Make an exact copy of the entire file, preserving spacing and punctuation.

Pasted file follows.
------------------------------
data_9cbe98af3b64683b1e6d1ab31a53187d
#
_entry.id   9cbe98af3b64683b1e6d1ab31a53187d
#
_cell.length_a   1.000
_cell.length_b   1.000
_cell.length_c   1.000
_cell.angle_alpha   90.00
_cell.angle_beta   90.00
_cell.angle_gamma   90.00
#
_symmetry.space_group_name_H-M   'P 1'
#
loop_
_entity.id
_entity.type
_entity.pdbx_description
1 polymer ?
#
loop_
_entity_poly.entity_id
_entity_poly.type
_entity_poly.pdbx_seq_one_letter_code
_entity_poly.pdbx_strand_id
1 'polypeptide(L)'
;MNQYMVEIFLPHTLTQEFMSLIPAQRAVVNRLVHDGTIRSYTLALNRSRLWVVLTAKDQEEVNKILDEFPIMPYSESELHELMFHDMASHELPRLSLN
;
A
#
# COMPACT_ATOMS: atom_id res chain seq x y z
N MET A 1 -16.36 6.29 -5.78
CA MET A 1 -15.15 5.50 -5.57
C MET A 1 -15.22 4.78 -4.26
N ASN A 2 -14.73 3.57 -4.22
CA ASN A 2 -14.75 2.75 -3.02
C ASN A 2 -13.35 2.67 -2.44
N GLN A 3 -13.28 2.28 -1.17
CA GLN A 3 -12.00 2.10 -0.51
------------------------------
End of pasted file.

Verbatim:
data_9cbe98af3b64683b1e6d1ab31a53187d
#
_entry.id   9cbe98af3b64683b1e6d1ab31a53187d
#
_cell.length_a   1.000
_cell.length_b   1.000
_cell.length_c   1.000
_cell.angle_alpha   90.00
_cell.angle_beta   90.00
_cell.angle_gamma   90.00
#
_symmetry.space_group_name_H-M   'P 1'
#
loop_
_entity.id
_entity.type
_entity.pdbx_description
1 polymer ?
#
loop_
_entity_poly.entity_id
_entity_poly.type
_entity_poly.pdbx_seq_one_letter_code
_entity_poly.pdbx_strand_id
1 'polypeptide(L)'
;MNQYMVEIFLPHTLTQEFMSLIPAQRAVVNRLVHDGTIRSYTLALNRSRLWVVLTAKDQEEVNKILDEFPIMPYSESELHELMFHDMASHELPRLSLN
;
A
#
# COMPACT_ATOMS: atom_id res chain seq x y z
N MET A 1 -16.36 6.29 -5.78
CA MET A 1 -15.15 5.50 -5.57
C MET A 1 -15.22 4.78 -4.26
N ASN A 2 -14.73 3.57 -4.22
CA ASN A 2 -14.75 2.75 -3.02
C ASN A 2 -13.35 2.67 -2.44
N GLN A 3 -13.28 2.28 -1.17
CA GLN A 3 -12.00 2.10 -0.51